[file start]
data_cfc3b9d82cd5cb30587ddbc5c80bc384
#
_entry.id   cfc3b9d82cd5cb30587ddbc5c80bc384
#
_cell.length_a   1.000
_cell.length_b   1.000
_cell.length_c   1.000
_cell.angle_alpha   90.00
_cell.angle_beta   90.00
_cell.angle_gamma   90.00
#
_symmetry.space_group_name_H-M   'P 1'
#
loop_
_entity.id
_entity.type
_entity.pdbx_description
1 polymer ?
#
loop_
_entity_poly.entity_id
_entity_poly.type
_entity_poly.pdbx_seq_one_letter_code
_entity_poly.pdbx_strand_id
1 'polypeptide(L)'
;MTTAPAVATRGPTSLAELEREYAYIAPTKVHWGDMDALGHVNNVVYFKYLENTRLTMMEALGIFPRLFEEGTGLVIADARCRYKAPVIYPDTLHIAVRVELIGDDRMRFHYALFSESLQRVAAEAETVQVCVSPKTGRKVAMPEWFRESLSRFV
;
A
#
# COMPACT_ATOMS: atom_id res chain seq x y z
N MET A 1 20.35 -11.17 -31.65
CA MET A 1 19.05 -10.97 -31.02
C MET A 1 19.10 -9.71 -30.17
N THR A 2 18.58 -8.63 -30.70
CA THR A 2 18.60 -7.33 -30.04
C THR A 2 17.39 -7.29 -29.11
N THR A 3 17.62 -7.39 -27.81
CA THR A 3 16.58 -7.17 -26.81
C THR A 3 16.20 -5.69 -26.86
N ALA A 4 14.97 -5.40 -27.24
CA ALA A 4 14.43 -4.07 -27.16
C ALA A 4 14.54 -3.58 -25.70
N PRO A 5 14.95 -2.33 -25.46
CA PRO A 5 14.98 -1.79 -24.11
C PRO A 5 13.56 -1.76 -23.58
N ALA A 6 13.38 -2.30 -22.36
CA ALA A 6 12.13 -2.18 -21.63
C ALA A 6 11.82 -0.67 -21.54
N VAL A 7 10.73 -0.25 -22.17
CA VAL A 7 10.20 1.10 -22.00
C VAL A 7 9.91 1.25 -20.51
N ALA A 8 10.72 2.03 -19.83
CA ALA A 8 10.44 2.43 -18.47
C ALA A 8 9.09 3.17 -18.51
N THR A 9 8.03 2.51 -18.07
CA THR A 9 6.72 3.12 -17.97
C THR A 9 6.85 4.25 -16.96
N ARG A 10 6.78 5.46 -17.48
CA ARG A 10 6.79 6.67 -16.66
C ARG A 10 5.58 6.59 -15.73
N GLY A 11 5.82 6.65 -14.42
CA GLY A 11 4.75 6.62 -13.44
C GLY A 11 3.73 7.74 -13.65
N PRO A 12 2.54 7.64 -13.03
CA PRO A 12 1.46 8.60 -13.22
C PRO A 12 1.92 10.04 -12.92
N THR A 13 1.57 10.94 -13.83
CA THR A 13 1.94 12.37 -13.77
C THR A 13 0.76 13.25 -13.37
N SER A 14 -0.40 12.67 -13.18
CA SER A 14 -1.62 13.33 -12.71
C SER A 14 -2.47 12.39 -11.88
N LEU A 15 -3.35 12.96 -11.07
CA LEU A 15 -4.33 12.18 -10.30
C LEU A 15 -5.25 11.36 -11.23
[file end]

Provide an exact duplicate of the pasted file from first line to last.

data_cfc3b9d82cd5cb30587ddbc5c80bc384
#
_entry.id   cfc3b9d82cd5cb30587ddbc5c80bc384
#
_cell.length_a   1.000
_cell.length_b   1.000
_cell.length_c   1.000
_cell.angle_alpha   90.00
_cell.angle_beta   90.00
_cell.angle_gamma   90.00
#
_symmetry.space_group_name_H-M   'P 1'
#
loop_
_entity.id
_entity.type
_entity.pdbx_description
1 polymer ?
#
loop_
_entity_poly.entity_id
_entity_poly.type
_entity_poly.pdbx_seq_one_letter_code
_entity_poly.pdbx_strand_id
1 'polypeptide(L)'
;MTTAPAVATRGPTSLAELEREYAYIAPTKVHWGDMDALGHVNNVVYFKYLENTRLTMMEALGIFPRLFEEGTGLVIADARCRYKAPVIYPDTLHIAVRVELIGDDRMRFHYALFSESLQRVAAEAETVQVCVSPKTGRKVAMPEWFRESLSRFV
;
A
#
# COMPACT_ATOMS: atom_id res chain seq x y z
N MET A 1 20.35 -11.17 -31.65
CA MET A 1 19.05 -10.97 -31.02
C MET A 1 19.10 -9.71 -30.17
N THR A 2 18.58 -8.63 -30.70
CA THR A 2 18.60 -7.33 -30.04
C THR A 2 17.39 -7.29 -29.11
N THR A 3 17.62 -7.39 -27.81
CA THR A 3 16.58 -7.17 -26.81
C THR A 3 16.20 -5.69 -26.86
N ALA A 4 14.97 -5.40 -27.24
CA ALA A 4 14.43 -4.07 -27.16
C ALA A 4 14.54 -3.58 -25.70
N PRO A 5 14.95 -2.33 -25.46
CA PRO A 5 14.98 -1.79 -24.11
C PRO A 5 13.56 -1.76 -23.58
N ALA A 6 13.38 -2.30 -22.36
CA ALA A 6 12.13 -2.18 -21.63
C ALA A 6 11.82 -0.67 -21.54
N VAL A 7 10.73 -0.25 -22.17
CA VAL A 7 10.20 1.10 -22.00
C VAL A 7 9.91 1.25 -20.51
N ALA A 8 10.72 2.03 -19.83
CA ALA A 8 10.44 2.43 -18.47
C ALA A 8 9.09 3.17 -18.51
N THR A 9 8.03 2.51 -18.07
CA THR A 9 6.72 3.12 -17.97
C THR A 9 6.85 4.25 -16.96
N ARG A 10 6.78 5.46 -17.48
CA ARG A 10 6.79 6.67 -16.66
C ARG A 10 5.58 6.59 -15.73
N GLY A 11 5.82 6.65 -14.42
CA GLY A 11 4.75 6.62 -13.44
C GLY A 11 3.73 7.74 -13.65
N PRO A 12 2.54 7.64 -13.03
CA PRO A 12 1.46 8.60 -13.22
C PRO A 12 1.92 10.04 -12.92
N THR A 13 1.57 10.94 -13.83
CA THR A 13 1.94 12.37 -13.77
C THR A 13 0.76 13.25 -13.37
N SER A 14 -0.40 12.67 -13.18
CA SER A 14 -1.62 13.33 -12.71
C SER A 14 -2.47 12.39 -11.88
N LEU A 15 -3.35 12.96 -11.07
CA LEU A 15 -4.33 12.18 -10.30
C LEU A 15 -5.25 11.36 -11.23